Jack Glaser on the Causes & Consequences of Racial Profiling
On Wednesday the 13th of November, the Security in Open Societies Hub hosted and financially supported a seminar on ethnic profiling and the possible antagonistic relationship between security and civil liberties. The seminar was organized and hosted by Ozan Ozavci – assistant professor of Transimperial History at the University of Utrecht. During this inspiring afternoon Jack Glaser – professor of public policy and social psychology at the University of California, Berkeley – gave a presentation on the phenomenon of ethnic profiling in police work for around thirty practitioners and students.
Professor Glaser is a true authority on the topic in the United States where he frequently appears on channels such as CNN to speak about the issue. He was also an expert witness during the stop-and-search trial in the city of New York leading to the abolishment of the program. During the seminar, professor Glaser spoke about the general occurrence of ethnic profiling, the statistical evidence for the issue and its problematic consequences on an individual and on a group level. By performing some clarifying experiments from social psychology, he demonstrated that the human psyche can be biased in itself, without that being the actual intention of the police officer for instance. There was reason for hope however: more restricted routines for everyday police work can decrease the negative consequences of racial profiling. In this way police practices can become more just and more effective.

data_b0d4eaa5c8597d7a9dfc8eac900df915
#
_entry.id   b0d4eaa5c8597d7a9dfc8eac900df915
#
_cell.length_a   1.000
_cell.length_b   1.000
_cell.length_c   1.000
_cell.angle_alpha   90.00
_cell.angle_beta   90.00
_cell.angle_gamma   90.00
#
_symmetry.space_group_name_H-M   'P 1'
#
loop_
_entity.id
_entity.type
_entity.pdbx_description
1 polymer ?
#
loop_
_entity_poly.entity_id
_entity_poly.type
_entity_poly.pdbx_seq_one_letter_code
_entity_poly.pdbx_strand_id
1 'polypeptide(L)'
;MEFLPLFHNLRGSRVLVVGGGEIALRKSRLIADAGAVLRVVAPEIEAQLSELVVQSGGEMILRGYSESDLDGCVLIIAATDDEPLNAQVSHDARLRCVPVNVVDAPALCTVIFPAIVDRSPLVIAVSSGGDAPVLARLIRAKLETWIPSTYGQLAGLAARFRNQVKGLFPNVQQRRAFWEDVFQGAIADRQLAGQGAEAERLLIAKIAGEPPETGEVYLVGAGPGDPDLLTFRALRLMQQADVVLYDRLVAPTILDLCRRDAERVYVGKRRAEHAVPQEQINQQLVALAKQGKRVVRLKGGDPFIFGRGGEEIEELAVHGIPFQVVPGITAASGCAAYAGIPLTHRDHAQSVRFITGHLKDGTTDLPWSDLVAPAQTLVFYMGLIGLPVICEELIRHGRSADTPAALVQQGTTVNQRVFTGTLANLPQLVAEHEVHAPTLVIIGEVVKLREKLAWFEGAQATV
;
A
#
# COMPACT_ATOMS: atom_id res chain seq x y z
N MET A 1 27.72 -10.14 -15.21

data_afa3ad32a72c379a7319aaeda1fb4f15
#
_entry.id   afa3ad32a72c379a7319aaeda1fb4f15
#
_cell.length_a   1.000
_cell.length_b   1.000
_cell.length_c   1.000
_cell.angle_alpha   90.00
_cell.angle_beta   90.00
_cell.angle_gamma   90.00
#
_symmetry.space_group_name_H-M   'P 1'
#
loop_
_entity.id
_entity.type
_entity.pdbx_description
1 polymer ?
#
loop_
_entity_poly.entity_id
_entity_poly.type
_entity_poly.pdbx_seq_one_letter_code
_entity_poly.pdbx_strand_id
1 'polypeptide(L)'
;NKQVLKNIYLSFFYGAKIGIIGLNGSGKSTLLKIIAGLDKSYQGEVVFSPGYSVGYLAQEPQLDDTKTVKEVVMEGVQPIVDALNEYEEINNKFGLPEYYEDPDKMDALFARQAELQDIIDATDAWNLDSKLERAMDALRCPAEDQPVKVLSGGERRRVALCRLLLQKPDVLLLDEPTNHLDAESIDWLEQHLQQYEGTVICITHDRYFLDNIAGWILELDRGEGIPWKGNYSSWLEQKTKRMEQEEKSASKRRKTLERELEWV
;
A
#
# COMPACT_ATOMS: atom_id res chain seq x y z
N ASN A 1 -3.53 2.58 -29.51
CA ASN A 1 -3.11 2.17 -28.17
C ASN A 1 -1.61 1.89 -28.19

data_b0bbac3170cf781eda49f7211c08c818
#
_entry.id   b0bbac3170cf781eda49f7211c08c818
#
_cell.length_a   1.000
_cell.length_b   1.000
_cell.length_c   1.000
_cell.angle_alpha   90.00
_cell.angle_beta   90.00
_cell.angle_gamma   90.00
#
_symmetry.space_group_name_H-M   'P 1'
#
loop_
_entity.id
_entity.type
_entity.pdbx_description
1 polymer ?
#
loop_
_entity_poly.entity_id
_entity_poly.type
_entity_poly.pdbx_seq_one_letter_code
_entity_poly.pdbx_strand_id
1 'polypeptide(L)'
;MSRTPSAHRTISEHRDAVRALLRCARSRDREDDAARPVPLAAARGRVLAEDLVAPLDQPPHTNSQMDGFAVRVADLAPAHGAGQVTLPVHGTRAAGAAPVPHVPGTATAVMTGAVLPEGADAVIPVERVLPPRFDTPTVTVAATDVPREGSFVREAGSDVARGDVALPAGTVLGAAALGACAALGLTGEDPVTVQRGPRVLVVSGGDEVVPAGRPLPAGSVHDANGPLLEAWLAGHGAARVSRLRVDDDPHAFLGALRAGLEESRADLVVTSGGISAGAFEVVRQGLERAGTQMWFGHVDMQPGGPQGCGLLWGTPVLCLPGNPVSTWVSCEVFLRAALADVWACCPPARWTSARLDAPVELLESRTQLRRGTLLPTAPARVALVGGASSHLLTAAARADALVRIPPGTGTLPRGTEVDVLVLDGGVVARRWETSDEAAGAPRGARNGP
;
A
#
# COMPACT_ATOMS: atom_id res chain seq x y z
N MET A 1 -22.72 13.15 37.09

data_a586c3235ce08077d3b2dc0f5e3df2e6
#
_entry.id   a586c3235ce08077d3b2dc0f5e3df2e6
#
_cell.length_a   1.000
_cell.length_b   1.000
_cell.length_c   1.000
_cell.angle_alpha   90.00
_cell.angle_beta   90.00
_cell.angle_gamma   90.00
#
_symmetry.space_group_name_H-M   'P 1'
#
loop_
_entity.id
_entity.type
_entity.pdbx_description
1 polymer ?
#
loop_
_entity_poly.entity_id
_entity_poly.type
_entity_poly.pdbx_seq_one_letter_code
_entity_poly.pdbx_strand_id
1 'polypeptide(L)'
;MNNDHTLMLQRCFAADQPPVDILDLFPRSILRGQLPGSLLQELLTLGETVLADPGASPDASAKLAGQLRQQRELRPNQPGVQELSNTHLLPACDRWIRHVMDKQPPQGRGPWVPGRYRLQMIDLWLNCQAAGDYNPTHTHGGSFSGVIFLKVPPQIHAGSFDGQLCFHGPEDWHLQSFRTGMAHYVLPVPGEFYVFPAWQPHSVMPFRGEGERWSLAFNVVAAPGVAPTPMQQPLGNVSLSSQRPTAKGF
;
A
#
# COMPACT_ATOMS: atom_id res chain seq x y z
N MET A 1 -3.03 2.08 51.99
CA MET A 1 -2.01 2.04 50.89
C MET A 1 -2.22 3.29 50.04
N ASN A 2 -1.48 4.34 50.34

Ethnic profiling in The Netherlands
After this relevant keynote speech, Alison Fischer – doctor of law at the University of Amsterdam – took the stage to shed light on the phenomenon of ethnic profiling in the Dutch context. She also asked some interesting questions to the professor. After which there was also opportunity for the public to ask questions to professor Glaser and Dr Fischer. Afterwards the conversation continued over food and drinks. In short: an interesting seminar on the relevant and timely issue of racial profiling.